Keller & Lucky Heisman Darkhorses?

That’s what Heisman Pundit believes. Here is his rationale:

So, who has a shot of coming out of nowhere to win this thing?

First, I’d say to look no further than the Big 12. The conference has been the home of unexpected Heisman runs of late, from Josh Heupel’s second-place in 2000, to Jason White’s 2003 win to Adrian Peterson’s 2004 runner-up finish.

The league seems to be conducive to quick-starting candidacies.

Sam Keller, QB, Nebraska–I can’t seem to shake the possibilities with Keller. Think about it. He plays for a traditional Heisman power that has been fairly mediocre of late. He has good name recognition and is respected as a pro prospect. He comes to the Big 12 from a quarterback league, so he could conceivable pick up where he left off at Arizona State (where he averaged 316 yards per game as a starter). The Nebraska schedule has plenty of big games for him to make his case, from USC in game 3, to Texas in game 9 and a potential Big 12 title game.

What’s more, his team does not have to go undefeated for him to win the Heisman. He could lead the Huskers to an impressive 11-2 record and a Big 12 title and get credited for leading a resurgent program, much like Carson Palmer did with USC in 2002. Beating USC would be huge, but even a close loss in which he played well would help if combined with a strong season in which he put up Jason White-like numbers. Keep an eye on him.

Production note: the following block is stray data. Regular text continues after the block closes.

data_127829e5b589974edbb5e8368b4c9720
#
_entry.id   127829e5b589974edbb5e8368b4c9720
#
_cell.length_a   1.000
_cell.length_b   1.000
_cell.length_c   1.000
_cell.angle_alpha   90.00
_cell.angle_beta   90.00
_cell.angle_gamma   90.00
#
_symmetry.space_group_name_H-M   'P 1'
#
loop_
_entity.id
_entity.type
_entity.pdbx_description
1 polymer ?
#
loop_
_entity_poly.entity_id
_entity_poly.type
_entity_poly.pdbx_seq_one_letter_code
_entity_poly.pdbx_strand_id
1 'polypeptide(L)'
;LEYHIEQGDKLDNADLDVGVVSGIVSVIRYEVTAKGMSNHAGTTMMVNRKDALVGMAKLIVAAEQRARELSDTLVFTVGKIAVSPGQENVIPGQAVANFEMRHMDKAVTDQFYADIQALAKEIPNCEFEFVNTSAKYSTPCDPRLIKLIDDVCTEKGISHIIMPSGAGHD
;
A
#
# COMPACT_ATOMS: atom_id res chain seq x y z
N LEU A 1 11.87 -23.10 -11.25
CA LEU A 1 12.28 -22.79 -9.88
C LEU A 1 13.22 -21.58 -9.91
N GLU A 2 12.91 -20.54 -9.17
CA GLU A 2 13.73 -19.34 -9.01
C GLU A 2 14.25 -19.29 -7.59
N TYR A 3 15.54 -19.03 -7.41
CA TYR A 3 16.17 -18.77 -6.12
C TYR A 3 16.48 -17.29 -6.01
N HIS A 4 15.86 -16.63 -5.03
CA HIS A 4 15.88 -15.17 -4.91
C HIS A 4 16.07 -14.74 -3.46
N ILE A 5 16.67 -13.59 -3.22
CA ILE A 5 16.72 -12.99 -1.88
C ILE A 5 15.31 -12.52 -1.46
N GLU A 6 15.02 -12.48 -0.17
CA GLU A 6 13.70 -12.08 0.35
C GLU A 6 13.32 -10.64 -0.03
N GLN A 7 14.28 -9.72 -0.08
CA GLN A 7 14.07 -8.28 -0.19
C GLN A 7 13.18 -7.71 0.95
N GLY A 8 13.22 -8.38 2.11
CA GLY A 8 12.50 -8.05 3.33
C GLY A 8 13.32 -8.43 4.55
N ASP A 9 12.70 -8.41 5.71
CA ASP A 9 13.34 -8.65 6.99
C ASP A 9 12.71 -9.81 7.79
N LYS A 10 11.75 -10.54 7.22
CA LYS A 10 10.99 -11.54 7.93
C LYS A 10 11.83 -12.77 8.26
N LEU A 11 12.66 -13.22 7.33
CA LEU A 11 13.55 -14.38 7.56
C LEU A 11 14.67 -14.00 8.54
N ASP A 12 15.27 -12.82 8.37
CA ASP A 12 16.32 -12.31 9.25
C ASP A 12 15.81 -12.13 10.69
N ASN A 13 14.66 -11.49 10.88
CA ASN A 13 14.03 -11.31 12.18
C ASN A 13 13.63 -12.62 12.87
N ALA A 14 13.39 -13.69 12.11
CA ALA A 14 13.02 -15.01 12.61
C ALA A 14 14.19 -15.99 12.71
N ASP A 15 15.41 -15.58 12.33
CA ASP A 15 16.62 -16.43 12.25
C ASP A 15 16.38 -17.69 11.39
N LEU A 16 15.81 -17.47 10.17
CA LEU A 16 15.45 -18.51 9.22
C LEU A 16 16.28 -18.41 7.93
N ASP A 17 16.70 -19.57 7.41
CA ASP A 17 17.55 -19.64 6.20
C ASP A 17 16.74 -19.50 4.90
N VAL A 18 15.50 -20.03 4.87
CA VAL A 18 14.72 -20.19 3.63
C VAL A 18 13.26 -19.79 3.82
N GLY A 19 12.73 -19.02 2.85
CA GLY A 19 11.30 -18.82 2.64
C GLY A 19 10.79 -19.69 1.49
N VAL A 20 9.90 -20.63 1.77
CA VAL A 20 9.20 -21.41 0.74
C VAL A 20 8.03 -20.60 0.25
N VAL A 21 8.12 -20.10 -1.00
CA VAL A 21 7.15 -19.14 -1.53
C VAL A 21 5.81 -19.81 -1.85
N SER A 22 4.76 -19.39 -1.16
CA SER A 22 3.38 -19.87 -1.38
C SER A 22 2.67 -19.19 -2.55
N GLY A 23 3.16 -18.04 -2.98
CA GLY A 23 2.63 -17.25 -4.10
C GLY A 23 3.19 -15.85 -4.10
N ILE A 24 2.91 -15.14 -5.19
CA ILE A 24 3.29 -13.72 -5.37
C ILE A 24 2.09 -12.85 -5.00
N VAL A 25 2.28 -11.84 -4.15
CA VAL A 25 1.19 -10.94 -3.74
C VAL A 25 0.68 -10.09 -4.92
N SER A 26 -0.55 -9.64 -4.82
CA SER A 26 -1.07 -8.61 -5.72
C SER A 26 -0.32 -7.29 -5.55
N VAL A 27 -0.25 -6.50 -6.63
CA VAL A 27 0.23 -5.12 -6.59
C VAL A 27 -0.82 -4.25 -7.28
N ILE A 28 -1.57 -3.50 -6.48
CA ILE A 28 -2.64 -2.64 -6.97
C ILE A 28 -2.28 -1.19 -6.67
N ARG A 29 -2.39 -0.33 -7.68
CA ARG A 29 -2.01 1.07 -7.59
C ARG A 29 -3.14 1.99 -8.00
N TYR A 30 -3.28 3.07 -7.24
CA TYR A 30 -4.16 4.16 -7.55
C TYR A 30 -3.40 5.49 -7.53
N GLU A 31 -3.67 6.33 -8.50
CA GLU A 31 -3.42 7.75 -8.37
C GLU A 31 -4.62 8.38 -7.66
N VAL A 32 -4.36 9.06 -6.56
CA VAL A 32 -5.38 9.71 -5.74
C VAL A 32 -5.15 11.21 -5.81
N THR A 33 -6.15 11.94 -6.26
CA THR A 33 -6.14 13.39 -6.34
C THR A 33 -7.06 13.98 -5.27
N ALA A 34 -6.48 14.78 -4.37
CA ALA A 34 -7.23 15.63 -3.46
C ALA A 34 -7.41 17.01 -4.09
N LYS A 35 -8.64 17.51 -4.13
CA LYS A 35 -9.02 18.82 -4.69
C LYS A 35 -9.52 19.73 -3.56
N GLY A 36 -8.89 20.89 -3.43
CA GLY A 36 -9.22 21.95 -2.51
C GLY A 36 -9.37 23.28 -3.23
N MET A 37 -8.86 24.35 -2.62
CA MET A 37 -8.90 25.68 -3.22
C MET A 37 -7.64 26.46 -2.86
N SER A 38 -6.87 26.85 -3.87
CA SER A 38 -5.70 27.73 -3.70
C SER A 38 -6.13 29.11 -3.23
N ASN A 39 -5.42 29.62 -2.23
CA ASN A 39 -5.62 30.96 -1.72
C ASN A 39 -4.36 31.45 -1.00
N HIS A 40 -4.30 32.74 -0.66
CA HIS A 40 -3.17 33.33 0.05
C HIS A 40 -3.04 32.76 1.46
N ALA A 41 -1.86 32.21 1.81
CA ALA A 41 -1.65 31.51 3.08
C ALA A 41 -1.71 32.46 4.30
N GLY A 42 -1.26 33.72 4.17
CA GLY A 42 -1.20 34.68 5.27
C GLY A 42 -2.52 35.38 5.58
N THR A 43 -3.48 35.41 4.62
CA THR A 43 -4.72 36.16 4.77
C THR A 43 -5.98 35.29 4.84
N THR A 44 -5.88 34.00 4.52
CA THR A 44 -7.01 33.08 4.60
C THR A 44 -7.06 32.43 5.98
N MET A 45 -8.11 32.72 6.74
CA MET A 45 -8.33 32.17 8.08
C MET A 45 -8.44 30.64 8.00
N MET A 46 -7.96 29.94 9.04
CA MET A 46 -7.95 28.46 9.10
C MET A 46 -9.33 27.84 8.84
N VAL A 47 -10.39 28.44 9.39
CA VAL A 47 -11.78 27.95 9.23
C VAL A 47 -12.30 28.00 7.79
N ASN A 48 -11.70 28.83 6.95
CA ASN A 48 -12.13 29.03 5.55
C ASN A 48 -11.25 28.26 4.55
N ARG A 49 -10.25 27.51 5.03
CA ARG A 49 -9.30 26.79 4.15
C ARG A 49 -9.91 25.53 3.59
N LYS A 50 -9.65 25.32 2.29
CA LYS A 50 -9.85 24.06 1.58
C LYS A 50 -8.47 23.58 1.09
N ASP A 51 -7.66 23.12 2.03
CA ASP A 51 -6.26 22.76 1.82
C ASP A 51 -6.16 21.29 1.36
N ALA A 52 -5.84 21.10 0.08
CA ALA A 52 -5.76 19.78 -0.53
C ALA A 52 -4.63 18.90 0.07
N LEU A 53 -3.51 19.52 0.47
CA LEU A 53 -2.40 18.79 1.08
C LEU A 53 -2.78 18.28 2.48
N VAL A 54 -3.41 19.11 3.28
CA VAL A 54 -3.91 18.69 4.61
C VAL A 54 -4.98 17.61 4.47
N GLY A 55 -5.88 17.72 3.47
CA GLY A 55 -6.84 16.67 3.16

Marlon Lucky, RB, Nebraska–I know. What the hell is this guy doing here, you might ask? Well, after all, these are dark horses. But consider the case of Mr. Lucky (great name, by the way). He plays for a traditional power that might get a boost this year because of improved quarterback play from the aforementioned Keller. It stands to reason that an improved passing game will lead to a more effective running game. Hence, Lucky’s rushing yardage seems likely to go up.

Lucky, for those who don’t remember, is a talent. He was one of the top backs in the country coming out of high school. He got lost in the cornfields as a freshman, but he ran for 728 yards and six touchdowns last year, though a great chunk of his yardage came against horrible competition. He also did well as a receiver, catching 32 balls. When you take into account the early entry in the draft of Brandon Jackson, you would do well to assume that Jackson’s 969 yards will be reapportioned elsewhere. The likely beneficiary of most of those yards is Lucky. What if he gets 1,500-plus yards and has big games against USC and Texas? Well, he just might luck his way into the Heisman race.

Heisman Pundit, definitely knows his way around the famous stiff-arm statue, so his mention of these two Huskers should be duly noted.

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